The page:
Eye Drops for Dogs and Why You Should Get Them
Every day many dogs suffer some sort of eye issue. They spend most of their time at quite a lower level than we do, and believe it or not, dogs have a knack for running into the bushes with little to no regard for safety. That is one reason we love them, but they can suffer an eye injury because of it. If something is bugging your dog’s eyes, getting them dog eye drops might be a great idea. Here is what you need to know about them.
When to use eye drops for dogs?
As we said, there are many different situations when eye drops for dogs can be a life-saver, or better yet, a sight-saver. Usually, your dog’s eyes shouldn’t have any problems, and they should be clear and bright. If you notice your dog’s eyes tearing, watering, or dripping, it can be a sign of something bugging your dogs’ eyes. The most common irritants are:
- Tear duct issues
All of these things can cause your dog’s eyes to water and drip, and in case you were wondering, it is highly unlikely your dog is crying. Check out this article for more information about that - Can dogs cry?
How dangerous are eye problems in dogs?
Eye problems can be a severe condition that should be treated as soon as possible. There is no way of knowing what a squinting eye means; even the vet cannot tell you without a thorough examination. The reason a dog squints can be a simple dust bit stuck in their eye, but it can also be glaucoma or an injured cornea.
If glaucoma is not treated within 24 - 48 hours, there is a strong possibility there will be some sort of permanent damage. The heightened pressure will cause some kind of visual impairment or, in some cases, loss of the eye. It is also dangerous because it can be easily mistaken for a simpler problem called conjunctivitis.
Types of eye drops for dogs
“Eye drops” is a broad term that can easily confuse even the most experienced owners. There are different types, and they are not all used for the same purpose. You need to be careful if you choose them yourself, and it would be best if you talk to your vet first. It is not recommended that you give your dog any medicine without consulting your vet first. There are two most common type of eye drops for dogs;
Unmedicated eye drops
Unmedicated eye drops are one of the best things to have at home. They are ideal for removing any foreign bodies from your dog’s eyes, clearing an eye wound, or it can merely moisturize your dog’s eyes. They are also great for treating stinging, squinting, itching, and irritation.
Medicated eye drops
Medicated eye drops are prescribed by vets, and you should never give your dog medicated eye drops on your own. There are different types for different eye issues, and you should know which eye drops are for what problem.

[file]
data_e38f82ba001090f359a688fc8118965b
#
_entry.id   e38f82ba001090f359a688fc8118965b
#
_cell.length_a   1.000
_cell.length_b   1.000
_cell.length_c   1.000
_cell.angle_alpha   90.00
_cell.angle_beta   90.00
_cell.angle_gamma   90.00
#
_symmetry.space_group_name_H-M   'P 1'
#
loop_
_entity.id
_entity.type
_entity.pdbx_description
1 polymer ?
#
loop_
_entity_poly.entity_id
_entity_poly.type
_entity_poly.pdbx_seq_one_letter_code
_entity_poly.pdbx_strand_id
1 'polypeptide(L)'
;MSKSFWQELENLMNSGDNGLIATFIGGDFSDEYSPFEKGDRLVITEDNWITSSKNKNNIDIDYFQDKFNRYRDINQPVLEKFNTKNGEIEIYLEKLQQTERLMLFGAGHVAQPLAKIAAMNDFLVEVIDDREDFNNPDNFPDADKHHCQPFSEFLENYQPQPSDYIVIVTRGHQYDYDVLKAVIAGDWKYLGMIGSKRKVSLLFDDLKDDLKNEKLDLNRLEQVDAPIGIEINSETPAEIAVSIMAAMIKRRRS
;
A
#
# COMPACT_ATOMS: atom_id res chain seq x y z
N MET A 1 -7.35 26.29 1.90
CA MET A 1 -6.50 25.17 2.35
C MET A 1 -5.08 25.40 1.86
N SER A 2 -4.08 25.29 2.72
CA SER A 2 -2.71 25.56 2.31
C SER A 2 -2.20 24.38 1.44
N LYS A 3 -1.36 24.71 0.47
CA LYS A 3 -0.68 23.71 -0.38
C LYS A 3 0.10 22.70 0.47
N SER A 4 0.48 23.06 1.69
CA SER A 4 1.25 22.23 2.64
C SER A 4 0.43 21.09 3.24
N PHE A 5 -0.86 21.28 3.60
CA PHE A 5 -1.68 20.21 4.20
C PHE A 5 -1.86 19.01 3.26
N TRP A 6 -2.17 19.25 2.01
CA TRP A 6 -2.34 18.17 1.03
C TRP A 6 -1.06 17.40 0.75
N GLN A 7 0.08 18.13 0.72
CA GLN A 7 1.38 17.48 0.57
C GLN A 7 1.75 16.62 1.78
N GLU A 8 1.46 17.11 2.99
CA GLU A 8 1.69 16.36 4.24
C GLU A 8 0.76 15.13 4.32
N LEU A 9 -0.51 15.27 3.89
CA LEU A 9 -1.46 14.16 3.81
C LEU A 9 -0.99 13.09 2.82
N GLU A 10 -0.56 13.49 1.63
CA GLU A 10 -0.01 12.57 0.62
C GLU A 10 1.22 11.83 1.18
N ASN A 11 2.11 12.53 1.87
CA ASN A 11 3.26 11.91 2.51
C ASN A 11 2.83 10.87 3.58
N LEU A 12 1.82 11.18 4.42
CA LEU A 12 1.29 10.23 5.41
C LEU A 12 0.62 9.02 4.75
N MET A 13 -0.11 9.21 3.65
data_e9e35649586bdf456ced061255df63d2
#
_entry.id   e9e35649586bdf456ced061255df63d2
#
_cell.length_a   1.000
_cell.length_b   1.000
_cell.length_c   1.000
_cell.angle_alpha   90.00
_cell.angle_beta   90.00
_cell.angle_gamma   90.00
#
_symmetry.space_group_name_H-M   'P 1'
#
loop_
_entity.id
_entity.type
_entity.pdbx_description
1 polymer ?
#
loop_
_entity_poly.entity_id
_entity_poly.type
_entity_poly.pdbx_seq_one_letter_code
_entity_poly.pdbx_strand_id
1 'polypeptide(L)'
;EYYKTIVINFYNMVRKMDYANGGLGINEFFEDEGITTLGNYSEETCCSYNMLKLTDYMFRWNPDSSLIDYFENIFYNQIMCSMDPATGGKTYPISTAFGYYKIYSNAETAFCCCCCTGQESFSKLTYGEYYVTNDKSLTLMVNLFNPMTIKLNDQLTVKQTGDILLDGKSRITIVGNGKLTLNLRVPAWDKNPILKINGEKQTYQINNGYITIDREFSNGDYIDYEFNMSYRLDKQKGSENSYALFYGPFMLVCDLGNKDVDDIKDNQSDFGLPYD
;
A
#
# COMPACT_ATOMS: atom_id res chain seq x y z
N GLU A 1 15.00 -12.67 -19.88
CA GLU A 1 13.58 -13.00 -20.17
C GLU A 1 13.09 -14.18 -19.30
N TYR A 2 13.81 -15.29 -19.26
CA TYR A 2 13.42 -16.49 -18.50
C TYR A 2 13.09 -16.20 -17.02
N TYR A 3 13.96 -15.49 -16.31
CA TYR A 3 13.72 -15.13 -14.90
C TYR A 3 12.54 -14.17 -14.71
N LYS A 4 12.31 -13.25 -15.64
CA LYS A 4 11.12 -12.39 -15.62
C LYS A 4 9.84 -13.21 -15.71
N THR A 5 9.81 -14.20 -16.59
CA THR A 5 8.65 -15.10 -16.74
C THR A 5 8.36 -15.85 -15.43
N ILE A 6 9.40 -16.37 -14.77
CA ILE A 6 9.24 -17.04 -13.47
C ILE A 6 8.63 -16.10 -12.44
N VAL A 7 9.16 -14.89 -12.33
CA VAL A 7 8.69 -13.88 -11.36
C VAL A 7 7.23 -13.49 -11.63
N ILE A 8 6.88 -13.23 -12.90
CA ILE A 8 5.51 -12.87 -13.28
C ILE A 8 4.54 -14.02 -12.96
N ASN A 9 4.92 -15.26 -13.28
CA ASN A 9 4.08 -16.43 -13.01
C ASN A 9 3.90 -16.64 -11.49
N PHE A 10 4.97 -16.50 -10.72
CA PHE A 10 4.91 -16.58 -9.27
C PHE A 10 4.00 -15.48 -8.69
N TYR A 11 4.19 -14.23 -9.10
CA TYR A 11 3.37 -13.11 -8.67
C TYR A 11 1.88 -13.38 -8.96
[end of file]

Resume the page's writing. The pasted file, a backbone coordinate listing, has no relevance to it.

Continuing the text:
One of the issues that can need eye drops as a solution is cataracts. You can read more about them here - Cataracts in dogs.
Is it safe to use human eye drops?
If you noticed your dog is having some eye problems, it is best to quickly visit your vet. The eye is a delicate organ that needs to be treated accordingly. You shouldn’t experiment with human eye drops and only use drops that are specially made for dogs.
Tips for administering eye drops to dogs
Dogs are usually not very happy about something getting in their eyes. If you ask dog owners for advice, they will probably give you completely different answers. Something that works for one dog might not work for the other. The key is to be patient and make sure your dog is as relaxed as possible.
Here are a few interesting tips that can help you get through the process as smoothly as possible.
If you want to know more about dog eye infections, check out this article - Eye infections in dogs.
1. The first thing you should do is to clean your hands. Before you administer any eye drop to your dog, you should thoroughly wash your hands, so you don’t end up adding infection to the problem. Ensure that the eye drop tip doesn’t touch the dog’s eye, and if it does, you should sterilize it afterward.
2. Be relaxed and calm as possible. Dogs feed on your energy, and they will react to it. Make sure you are calm and relaxed, so your dog is as well.
3. Treats do wonders for your dog. You should include them in the process and make sure your dog knows they are not being punished.
4. Before you go in with the drops, get your dog used to getting touched around the eyes. Pet them and massage the area around their eyes so they are relaxed before you use the eye drops.
5. Don’t restrain your dog. They will not react too well to that. Decide for a peaceful, playful approach instead.
6. Approach the dog from the back, or have them sit between your legs. Hold them with your legs and elbows while you gently tilt their head backward. Make sure they are feeling comfortable and safe. If they are too squirmy, let them go and take it from the top. You can do the same with your smaller dog by placing them on the table.
7. Use a distraction while administering the drops. You can use one hand to give them the eye drop and give them a treat with the other.
8. The most essential thing is to stay positive. If your dog is in pain, they will be reluctant to get something in their painful eye. You might have to try administering the drops a few times before you actually manage to get them in. Give your dog plenty of treats, and make sure they are comfortable and as happy as they can be.
Here are some suggestions for dog eye drops that could be wise to have on-hand at home;
- Tobramycin (Generic) Ophthalmic Solution 0.3%
- Posatex Otic Suspension for Dogs
- Vetericyn Plus Antimicrobial Ophthalmic Pet Gel
- Nutri-Vet Dog Eye Rinse
- Dr. Goodpet Eye-C Dog & Cat Eye Drops
World Dog Finder team